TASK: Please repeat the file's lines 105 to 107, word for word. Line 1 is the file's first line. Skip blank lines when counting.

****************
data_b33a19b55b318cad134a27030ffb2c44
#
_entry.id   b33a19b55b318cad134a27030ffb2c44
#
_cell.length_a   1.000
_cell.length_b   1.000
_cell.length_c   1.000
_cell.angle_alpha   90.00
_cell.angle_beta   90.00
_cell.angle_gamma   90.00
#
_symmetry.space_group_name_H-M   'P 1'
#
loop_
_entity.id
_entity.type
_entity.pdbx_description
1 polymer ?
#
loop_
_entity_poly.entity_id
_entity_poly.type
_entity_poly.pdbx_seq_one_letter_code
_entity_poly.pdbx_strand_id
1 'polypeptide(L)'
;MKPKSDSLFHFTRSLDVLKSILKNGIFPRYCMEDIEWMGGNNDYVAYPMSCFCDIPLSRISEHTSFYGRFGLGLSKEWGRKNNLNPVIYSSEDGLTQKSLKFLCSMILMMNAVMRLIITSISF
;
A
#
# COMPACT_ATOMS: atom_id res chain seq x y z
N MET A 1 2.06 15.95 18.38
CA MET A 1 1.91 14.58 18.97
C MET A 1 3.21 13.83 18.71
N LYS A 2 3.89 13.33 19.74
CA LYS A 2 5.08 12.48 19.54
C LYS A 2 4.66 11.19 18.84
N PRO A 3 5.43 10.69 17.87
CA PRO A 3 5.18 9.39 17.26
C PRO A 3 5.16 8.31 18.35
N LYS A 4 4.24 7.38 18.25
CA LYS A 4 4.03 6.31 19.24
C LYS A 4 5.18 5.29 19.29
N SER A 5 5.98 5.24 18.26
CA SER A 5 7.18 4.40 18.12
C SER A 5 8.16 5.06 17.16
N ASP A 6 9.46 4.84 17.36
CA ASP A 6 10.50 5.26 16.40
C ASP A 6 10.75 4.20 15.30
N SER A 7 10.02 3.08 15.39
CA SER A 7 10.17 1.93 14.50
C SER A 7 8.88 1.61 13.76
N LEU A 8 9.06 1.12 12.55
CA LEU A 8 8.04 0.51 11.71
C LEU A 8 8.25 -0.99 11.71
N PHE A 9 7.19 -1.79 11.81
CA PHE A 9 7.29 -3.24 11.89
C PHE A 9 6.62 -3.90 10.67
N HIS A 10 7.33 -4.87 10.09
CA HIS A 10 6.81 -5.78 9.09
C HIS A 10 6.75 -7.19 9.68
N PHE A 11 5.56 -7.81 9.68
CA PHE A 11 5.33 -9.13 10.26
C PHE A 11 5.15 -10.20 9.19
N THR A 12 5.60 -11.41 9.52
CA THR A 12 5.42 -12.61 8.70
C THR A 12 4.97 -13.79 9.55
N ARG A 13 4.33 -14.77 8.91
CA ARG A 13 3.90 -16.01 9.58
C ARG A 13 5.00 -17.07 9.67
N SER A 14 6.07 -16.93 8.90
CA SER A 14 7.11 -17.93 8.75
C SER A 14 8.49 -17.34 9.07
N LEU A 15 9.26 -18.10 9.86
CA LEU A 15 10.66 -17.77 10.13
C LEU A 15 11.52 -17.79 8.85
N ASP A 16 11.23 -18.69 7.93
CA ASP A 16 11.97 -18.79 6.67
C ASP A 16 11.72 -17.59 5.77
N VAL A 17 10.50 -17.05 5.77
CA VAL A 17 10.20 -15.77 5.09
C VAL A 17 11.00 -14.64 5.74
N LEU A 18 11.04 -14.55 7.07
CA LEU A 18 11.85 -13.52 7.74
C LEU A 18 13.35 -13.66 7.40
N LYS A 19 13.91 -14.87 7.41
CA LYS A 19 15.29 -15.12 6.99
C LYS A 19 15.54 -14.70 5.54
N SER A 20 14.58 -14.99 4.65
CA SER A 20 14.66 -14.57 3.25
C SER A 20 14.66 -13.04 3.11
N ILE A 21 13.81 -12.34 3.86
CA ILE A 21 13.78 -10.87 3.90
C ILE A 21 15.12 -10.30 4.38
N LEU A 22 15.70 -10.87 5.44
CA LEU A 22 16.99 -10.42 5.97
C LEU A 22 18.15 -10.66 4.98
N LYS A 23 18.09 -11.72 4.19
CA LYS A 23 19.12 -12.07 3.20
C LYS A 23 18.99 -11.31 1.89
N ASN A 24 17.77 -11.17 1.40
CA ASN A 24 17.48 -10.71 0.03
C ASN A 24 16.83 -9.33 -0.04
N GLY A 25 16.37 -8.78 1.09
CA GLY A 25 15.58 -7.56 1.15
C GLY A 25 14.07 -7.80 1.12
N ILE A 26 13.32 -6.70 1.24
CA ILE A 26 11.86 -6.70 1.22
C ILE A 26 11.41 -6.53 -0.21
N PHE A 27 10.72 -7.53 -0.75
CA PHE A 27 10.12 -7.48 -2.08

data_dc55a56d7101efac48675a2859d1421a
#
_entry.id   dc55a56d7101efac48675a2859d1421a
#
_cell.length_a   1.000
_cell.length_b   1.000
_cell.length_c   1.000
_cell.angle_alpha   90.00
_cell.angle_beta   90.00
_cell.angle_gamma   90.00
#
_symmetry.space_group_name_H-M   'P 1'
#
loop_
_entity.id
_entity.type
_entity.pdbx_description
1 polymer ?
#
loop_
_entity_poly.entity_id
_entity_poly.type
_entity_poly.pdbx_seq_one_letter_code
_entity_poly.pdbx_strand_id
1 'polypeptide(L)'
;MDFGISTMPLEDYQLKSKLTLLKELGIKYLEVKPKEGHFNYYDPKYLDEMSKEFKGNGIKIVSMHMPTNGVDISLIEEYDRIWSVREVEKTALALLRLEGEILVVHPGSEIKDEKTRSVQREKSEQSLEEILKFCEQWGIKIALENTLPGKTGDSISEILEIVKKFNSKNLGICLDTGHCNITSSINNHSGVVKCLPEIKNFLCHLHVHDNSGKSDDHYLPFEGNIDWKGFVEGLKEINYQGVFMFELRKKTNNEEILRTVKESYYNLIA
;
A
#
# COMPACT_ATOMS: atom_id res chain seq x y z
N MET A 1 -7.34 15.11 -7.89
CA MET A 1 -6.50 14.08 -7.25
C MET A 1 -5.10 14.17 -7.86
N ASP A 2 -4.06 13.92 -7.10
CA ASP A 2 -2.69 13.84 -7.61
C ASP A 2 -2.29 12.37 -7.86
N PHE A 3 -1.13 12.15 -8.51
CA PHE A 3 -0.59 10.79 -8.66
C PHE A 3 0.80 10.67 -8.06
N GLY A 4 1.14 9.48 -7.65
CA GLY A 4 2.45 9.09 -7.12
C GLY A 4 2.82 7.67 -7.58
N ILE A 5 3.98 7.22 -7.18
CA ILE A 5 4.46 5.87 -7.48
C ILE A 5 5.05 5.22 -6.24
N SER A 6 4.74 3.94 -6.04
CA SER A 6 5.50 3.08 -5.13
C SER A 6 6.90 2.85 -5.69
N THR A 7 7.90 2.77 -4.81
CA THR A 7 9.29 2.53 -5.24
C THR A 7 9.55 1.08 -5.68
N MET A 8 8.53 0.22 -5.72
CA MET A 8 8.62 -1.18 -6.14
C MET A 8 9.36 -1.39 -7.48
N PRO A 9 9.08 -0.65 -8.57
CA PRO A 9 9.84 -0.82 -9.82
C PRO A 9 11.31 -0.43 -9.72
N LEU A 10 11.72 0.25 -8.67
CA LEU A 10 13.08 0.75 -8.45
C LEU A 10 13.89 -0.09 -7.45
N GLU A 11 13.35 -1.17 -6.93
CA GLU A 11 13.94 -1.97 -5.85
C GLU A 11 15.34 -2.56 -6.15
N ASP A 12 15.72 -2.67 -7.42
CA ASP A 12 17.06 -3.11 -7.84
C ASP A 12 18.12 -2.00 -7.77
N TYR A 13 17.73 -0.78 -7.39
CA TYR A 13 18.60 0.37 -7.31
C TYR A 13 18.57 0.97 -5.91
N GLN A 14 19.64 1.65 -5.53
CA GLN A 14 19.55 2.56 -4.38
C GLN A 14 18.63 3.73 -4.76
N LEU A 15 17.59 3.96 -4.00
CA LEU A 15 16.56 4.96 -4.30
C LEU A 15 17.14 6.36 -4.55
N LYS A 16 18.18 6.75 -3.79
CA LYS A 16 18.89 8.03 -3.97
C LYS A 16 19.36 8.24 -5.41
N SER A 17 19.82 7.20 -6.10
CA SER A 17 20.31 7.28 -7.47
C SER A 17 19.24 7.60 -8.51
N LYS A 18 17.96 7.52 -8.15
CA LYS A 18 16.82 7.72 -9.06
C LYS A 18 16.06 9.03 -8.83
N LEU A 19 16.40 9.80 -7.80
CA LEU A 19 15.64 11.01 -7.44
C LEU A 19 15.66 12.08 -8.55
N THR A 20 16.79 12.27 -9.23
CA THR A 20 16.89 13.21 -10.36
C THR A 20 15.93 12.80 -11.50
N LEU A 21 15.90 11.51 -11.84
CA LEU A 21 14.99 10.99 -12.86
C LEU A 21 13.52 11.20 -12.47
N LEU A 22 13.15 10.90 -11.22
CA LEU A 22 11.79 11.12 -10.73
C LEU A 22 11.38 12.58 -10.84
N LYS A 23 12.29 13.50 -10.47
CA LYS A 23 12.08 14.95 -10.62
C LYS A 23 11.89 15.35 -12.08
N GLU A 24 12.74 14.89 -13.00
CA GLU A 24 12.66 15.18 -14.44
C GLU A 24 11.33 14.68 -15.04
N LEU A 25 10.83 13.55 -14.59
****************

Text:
C GLY A 25 14.07 -7.80 1.12
N ILE A 26 13.32 -6.70 1.24
CA ILE A 26 11.86 -6.70 1.22